by Dana George | Updated July 21, 2021 - First published on Nov. 5, 2020
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Debt consolidation can be the first step in a long-term plan leading to healthier finances.
Borrowing money for the "fun of it" is never a good idea. Unless you have a specific reason to borrow, debt can weigh you down, prevent you from planning for the future, and cause stress. If you don't have the funds in your bank account to get rid of your debt, a debt consolidation loan may be the best way to rid yourself of the financial weight quickly, saving you money in the process.
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Maybe you're a social soul and think nothing of pulling out a credit card to pay for a night out with friends or a weekend trip you don't have the cash to cover. Or perhaps you've found yourself in a financial rut and occasionally need to charge necessities, like food or diapers. In either case, a debt consolidation loan may save you money. Here's how:
Let's say you have three credit cards, each carrying an interest rate of 17%. On the first card, you have a balance of $3,500. On the second, you owe $5,000, and on the third, $10,000. That's a total of $18,500. Between the three cards, you're making a minimum payment of $555. You've decided to pay that same amount monthly until the credit cards are paid off, even if the minimum amount due drops.
Card #1: Your monthly payment is $105. At this rate, you'll have it paid off in 46 months and pay a total of $1,270 in interest.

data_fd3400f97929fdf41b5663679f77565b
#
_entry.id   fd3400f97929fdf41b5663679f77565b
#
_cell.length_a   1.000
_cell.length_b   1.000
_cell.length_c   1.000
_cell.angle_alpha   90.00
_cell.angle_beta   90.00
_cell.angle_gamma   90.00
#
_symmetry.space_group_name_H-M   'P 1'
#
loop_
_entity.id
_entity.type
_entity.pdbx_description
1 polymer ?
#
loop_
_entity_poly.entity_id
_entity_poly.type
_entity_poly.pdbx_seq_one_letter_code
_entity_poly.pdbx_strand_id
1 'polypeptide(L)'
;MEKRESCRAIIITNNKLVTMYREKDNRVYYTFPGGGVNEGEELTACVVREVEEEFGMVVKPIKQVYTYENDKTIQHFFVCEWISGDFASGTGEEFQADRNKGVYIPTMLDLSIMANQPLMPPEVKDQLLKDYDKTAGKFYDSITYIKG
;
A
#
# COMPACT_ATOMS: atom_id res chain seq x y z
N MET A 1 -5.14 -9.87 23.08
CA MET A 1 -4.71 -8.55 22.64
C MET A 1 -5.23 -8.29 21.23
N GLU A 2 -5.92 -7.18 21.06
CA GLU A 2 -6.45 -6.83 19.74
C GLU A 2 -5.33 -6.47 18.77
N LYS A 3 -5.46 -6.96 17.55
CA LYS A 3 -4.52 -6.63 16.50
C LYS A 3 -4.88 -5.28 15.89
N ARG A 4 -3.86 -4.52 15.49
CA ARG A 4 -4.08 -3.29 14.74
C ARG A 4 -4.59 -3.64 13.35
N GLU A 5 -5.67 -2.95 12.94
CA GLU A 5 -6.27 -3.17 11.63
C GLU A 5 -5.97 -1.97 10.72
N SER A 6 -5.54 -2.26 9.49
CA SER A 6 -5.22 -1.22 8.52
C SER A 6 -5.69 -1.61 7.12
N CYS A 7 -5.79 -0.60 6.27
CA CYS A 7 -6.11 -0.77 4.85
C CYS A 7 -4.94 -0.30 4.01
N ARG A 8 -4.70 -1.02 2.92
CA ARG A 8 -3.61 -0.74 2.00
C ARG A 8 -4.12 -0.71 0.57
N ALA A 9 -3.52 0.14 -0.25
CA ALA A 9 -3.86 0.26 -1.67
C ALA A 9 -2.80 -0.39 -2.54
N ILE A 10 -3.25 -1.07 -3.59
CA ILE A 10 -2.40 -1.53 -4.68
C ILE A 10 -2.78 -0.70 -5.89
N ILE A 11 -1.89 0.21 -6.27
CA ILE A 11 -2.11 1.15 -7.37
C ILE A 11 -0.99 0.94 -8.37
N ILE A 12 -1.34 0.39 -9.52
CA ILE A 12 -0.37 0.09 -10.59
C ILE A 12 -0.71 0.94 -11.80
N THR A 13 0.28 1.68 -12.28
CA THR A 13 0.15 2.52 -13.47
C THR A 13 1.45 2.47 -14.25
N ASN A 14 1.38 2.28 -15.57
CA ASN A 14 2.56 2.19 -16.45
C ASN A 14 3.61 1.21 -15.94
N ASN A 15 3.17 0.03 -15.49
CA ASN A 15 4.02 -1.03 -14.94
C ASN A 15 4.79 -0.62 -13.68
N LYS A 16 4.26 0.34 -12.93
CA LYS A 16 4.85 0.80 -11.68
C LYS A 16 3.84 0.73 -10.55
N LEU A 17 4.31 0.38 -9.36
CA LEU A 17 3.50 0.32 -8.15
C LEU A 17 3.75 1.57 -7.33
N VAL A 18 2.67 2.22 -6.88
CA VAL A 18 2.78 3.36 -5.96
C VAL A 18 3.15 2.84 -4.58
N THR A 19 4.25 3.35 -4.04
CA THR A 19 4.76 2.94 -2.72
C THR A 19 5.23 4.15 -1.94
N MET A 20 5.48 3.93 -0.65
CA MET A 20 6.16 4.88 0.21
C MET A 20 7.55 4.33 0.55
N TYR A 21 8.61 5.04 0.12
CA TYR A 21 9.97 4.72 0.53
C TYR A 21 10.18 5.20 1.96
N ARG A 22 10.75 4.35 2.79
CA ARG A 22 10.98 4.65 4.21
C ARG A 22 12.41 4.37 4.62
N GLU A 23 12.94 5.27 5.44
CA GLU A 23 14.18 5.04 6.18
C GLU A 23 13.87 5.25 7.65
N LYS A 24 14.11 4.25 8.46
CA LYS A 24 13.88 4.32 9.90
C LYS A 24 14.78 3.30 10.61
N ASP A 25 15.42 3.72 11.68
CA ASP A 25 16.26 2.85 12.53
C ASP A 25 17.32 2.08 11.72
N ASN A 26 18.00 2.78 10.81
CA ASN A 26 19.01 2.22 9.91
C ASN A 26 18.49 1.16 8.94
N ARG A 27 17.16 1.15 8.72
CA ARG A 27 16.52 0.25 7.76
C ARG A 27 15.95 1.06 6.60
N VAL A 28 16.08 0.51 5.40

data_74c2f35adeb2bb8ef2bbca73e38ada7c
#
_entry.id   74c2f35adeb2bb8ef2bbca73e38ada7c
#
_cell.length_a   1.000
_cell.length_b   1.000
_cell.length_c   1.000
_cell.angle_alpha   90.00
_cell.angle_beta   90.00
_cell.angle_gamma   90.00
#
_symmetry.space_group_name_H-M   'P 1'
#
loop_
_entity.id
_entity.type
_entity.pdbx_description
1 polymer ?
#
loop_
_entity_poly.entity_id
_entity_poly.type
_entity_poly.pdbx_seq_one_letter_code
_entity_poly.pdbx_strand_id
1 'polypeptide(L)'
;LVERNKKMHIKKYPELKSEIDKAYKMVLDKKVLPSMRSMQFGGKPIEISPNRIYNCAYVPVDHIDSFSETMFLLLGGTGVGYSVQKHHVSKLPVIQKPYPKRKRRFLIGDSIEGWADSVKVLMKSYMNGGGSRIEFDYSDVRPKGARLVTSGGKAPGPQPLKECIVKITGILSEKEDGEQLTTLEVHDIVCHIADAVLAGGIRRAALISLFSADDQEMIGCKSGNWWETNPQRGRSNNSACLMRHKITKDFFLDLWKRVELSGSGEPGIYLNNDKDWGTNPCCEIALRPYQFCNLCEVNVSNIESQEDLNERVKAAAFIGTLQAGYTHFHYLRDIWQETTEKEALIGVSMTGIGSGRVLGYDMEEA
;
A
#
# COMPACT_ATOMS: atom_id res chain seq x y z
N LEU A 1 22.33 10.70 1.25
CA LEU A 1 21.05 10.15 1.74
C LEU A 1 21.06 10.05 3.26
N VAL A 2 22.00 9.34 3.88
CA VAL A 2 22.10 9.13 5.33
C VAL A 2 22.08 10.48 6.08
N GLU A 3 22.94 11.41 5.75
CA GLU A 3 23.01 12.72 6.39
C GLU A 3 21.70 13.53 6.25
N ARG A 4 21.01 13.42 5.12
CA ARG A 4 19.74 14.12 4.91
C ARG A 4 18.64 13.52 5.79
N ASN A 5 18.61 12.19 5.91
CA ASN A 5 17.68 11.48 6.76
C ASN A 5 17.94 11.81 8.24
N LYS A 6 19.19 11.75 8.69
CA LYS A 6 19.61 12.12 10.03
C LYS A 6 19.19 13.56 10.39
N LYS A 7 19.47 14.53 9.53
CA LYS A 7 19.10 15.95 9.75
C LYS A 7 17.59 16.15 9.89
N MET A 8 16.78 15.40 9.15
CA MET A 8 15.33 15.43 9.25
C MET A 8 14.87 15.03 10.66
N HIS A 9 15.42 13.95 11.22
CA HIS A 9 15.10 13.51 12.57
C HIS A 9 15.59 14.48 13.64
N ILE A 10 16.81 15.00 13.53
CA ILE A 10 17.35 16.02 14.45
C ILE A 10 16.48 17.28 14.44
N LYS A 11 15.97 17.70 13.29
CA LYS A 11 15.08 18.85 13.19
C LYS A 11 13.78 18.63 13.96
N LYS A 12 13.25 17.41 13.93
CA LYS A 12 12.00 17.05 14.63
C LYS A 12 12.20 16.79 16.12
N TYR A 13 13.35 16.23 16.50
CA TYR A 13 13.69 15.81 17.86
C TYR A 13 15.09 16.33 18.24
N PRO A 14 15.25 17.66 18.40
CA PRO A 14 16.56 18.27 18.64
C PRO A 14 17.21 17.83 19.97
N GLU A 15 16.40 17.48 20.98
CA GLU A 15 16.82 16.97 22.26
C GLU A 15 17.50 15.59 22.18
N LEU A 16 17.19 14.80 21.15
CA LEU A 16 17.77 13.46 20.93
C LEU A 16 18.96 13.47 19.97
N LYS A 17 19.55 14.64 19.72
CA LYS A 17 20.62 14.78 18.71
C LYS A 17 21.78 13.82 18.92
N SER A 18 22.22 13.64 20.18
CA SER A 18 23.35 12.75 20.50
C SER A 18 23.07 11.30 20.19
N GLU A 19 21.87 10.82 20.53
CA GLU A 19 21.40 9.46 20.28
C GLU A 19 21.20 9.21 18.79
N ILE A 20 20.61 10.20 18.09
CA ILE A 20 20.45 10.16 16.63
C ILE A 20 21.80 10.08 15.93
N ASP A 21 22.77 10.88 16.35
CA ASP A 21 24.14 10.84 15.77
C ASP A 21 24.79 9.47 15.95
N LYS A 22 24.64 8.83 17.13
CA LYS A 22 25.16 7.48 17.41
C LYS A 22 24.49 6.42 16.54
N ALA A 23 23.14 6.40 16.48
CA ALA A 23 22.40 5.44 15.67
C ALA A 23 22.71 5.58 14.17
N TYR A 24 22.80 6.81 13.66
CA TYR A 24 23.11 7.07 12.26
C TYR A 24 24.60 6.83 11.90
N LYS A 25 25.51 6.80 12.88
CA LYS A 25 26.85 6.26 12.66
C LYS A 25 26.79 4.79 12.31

Card #2: Your monthly payment is $150. This card will also be paid off in 46 months, and you'll pay $1,815 in interest.
Card #3: Your monthly payment is $300. Like the others, this card will be paid in full in 46 months, but you'll pay $3,630 in interest.
With those numbers, it will take almost four years to pay off the debt (if you don't use any of the cards in the next 46 months) and you will pay a total of $6,715 in interest.
Now, imagine that you take out a personal loan to consolidate this debt. You don't want to carry the debt for nearly four years, so you choose a 36-month term. Your credit score is good, so you're offered an APR of 9.50%. Your new monthly payment goes up by $38 to $593, but you pay the debt off in 36 months instead of 46, and you pay a total of $2,834 in interest instead of $6,715. That's a savings of $3,881.
Once you rid yourself of high-interest debt, you have more in your pocket each month, money you can invest for future goals. Let's say that instead of paying credit card debt, you put $500 a month in an investment paying an annual average return of 7%. In five years, that investment will be worth $35,206. After 10 years of investing, you will have $83,882, and in 20 years, regularly investing $500 per month will leave you with $247,908.
A Capital One survey recently revealed that around 45% of Americans worry about the debt they carry. Further, according to a study by The Ascent, 83% of people without debt claim to be satisfied with their lives, while 70% of those with debt say the same. A full 97% thought they would be happier without debt.
That's not to say that paying off debt will magically transform you from an unhappy worrywart to a blissed-out dreamer. Still, it can give you a greater sense of control and direction regarding your financial decisions.
Debt consolidation is one step in developing an overall plan for improving your financial situation. Others include creating a realistic budget that allows you to rid yourself of other debt, save for emergencies, invest in your future, and do what you dream of doing. Although there are several steps you must take to become financially healthy, the process often begins with consolidating high-interest debt.
The Ascent team vetted the market to bring you a shortlist of the best personal loan providers. Whether you're looking to pay off debt faster by slashing your interest rate or needing some extra money to tackle a big purchase, these best-in-class picks can help you reach your financial goals. Click here to get the full rundown on The Ascent's top picks.
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